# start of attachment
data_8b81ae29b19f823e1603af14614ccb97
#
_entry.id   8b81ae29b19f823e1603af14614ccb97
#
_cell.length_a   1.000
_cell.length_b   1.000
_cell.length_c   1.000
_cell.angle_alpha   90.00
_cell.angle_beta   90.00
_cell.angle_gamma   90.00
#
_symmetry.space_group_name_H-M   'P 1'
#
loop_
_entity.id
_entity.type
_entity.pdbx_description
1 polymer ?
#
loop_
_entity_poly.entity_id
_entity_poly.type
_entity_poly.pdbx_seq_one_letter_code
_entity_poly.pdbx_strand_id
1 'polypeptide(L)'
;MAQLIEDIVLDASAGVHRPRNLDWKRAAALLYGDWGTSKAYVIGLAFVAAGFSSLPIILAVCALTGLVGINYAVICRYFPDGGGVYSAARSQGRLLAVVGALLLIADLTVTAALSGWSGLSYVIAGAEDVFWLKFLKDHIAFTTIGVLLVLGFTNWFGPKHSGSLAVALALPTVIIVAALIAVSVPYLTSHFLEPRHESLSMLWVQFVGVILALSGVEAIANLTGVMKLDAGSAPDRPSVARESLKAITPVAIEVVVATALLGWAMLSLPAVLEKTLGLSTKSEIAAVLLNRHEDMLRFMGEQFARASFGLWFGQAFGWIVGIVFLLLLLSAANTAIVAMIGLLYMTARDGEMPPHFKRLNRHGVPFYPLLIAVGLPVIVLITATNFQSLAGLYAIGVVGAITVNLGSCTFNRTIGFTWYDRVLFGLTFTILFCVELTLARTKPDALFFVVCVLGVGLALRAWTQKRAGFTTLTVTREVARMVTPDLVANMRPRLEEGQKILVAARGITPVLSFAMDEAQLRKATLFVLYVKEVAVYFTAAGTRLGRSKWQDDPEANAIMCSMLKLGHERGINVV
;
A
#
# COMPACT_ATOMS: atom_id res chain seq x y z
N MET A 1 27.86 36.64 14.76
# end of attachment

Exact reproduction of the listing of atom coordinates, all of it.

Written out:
data_8b81ae29b19f823e1603af14614ccb97
#
_entry.id   8b81ae29b19f823e1603af14614ccb97
#
_cell.length_a   1.000
_cell.length_b   1.000
_cell.length_c   1.000
_cell.angle_alpha   90.00
_cell.angle_beta   90.00
_cell.angle_gamma   90.00
#
_symmetry.space_group_name_H-M   'P 1'
#
loop_
_entity.id
_entity.type
_entity.pdbx_description
1 polymer ?
#
loop_
_entity_poly.entity_id
_entity_poly.type
_entity_poly.pdbx_seq_one_letter_code
_entity_poly.pdbx_strand_id
1 'polypeptide(L)'
;MAQLIEDIVLDASAGVHRPRNLDWKRAAALLYGDWGTSKAYVIGLAFVAAGFSSLPIILAVCALTGLVGINYAVICRYFPDGGGVYSAARSQGRLLAVVGALLLIADLTVTAALSGWSGLSYVIAGAEDVFWLKFLKDHIAFTTIGVLLVLGFTNWFGPKHSGSLAVALALPTVIIVAALIAVSVPYLTSHFLEPRHESLSMLWVQFVGVILALSGVEAIANLTGVMKLDAGSAPDRPSVARESLKAITPVAIEVVVATALLGWAMLSLPAVLEKTLGLSTKSEIAAVLLNRHEDMLRFMGEQFARASFGLWFGQAFGWIVGIVFLLLLLSAANTAIVAMIGLLYMTARDGEMPPHFKRLNRHGVPFYPLLIAVGLPVIVLITATNFQSLAGLYAIGVVGAITVNLGSCTFNRTIGFTWYDRVLFGLTFTILFCVELTLARTKPDALFFVVCVLGVGLALRAWTQKRAGFTTLTVTREVARMVTPDLVANMRPRLEEGQKILVAARGITPVLSFAMDEAQLRKATLFVLYVKEVAVYFTAAGTRLGRSKWQDDPEANAIMCSMLKLGHERGINVV
;
A
#
# COMPACT_ATOMS: atom_id res chain seq x y z
N MET A 1 27.86 36.64 14.76